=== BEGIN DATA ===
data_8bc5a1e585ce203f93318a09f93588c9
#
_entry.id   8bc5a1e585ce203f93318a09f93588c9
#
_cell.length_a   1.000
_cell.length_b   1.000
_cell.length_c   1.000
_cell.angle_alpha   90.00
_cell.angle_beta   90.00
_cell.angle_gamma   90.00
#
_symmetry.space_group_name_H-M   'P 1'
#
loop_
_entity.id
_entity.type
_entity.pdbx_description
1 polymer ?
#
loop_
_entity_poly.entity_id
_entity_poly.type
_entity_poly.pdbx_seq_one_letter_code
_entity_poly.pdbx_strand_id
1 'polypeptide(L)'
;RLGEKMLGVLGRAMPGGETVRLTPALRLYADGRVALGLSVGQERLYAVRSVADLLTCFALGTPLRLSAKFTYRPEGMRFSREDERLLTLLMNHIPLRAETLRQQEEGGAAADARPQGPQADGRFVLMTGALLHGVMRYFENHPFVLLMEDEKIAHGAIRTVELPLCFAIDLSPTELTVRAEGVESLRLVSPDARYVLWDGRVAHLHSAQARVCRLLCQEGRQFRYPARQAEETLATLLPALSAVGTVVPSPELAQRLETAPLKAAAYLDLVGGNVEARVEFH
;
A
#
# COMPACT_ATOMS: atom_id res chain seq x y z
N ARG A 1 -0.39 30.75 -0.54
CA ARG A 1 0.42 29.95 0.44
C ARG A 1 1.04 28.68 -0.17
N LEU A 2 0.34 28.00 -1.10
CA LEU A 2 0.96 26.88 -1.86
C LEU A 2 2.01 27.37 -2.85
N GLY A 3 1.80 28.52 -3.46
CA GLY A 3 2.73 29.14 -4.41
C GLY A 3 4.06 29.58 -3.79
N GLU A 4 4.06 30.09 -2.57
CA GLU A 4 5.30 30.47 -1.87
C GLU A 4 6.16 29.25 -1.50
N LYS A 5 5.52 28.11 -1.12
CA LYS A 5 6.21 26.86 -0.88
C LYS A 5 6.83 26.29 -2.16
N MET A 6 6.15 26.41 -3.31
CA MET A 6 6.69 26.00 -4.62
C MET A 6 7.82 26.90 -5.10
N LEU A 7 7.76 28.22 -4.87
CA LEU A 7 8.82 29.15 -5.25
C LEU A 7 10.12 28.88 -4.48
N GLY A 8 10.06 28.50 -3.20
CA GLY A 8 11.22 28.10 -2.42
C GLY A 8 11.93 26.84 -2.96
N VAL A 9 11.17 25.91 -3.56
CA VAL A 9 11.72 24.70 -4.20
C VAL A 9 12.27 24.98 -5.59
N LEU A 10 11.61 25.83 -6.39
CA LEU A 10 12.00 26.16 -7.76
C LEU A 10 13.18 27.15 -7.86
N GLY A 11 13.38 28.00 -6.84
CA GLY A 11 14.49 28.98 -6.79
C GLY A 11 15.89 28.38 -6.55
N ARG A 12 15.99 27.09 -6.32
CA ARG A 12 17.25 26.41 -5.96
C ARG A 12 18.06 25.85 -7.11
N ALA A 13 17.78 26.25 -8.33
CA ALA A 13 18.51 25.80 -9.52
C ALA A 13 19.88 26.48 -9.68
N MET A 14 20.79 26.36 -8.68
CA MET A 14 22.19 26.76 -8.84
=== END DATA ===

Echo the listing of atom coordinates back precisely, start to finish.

data_8bc5a1e585ce203f93318a09f93588c9
#
_entry.id   8bc5a1e585ce203f93318a09f93588c9
#
_cell.length_a   1.000
_cell.length_b   1.000
_cell.length_c   1.000
_cell.angle_alpha   90.00
_cell.angle_beta   90.00
_cell.angle_gamma   90.00
#
_symmetry.space_group_name_H-M   'P 1'
#
loop_
_entity.id
_entity.type
_entity.pdbx_description
1 polymer ?
#
loop_
_entity_poly.entity_id
_entity_poly.type
_entity_poly.pdbx_seq_one_letter_code
_entity_poly.pdbx_strand_id
1 'polypeptide(L)'
;RLGEKMLGVLGRAMPGGETVRLTPALRLYADGRVALGLSVGQERLYAVRSVADLLTCFALGTPLRLSAKFTYRPEGMRFSREDERLLTLLMNHIPLRAETLRQQEEGGAAADARPQGPQADGRFVLMTGALLHGVMRYFENHPFVLLMEDEKIAHGAIRTVELPLCFAIDLSPTELTVRAEGVESLRLVSPDARYVLWDGRVAHLHSAQARVCRLLCQEGRQFRYPARQAEETLATLLPALSAVGTVVPSPELAQRLETAPLKAAAYLDLVGGNVEARVEFH
;
A
#
# COMPACT_ATOMS: atom_id res chain seq x y z
N ARG A 1 -0.39 30.75 -0.54
CA ARG A 1 0.42 29.95 0.44
C ARG A 1 1.04 28.68 -0.17
N LEU A 2 0.34 28.00 -1.10
CA LEU A 2 0.96 26.88 -1.86
C LEU A 2 2.01 27.37 -2.85
N GLY A 3 1.80 28.52 -3.46
CA GLY A 3 2.73 29.14 -4.41
C GLY A 3 4.06 29.58 -3.79
N GLU A 4 4.06 30.09 -2.57
CA GLU A 4 5.30 30.47 -1.87
C GLU A 4 6.16 29.25 -1.50
N LYS A 5 5.52 28.11 -1.12
CA LYS A 5 6.21 26.86 -0.88
C LYS A 5 6.83 26.29 -2.16
N MET A 6 6.15 26.41 -3.31
CA MET A 6 6.69 26.00 -4.62
C MET A 6 7.82 26.90 -5.10
N LEU A 7 7.76 28.22 -4.87
CA LEU A 7 8.82 29.15 -5.25
C LEU A 7 10.12 28.88 -4.48
N GLY A 8 10.06 28.50 -3.20
CA GLY A 8 11.22 28.10 -2.42
C GLY A 8 11.93 26.84 -2.96
N VAL A 9 11.17 25.91 -3.56
CA VAL A 9 11.72 24.70 -4.20
C VAL A 9 12.27 24.98 -5.59
N LEU A 10 11.61 25.83 -6.39
CA LEU A 10 12.00 26.16 -7.76
C LEU A 10 13.18 27.15 -7.86
N GLY A 11 13.38 28.00 -6.84
CA GLY A 11 14.49 28.98 -6.79
C GLY A 11 15.89 28.38 -6.55
N ARG A 12 15.99 27.09 -6.32
CA ARG A 12 17.25 26.41 -5.96
C ARG A 12 18.06 25.85 -7.11
N ALA A 13 17.78 26.25 -8.33
CA ALA A 13 18.51 25.80 -9.52
C ALA A 13 19.88 26.48 -9.68
N MET A 14 20.79 26.36 -8.68
CA MET A 14 22.19 26.76 -8.84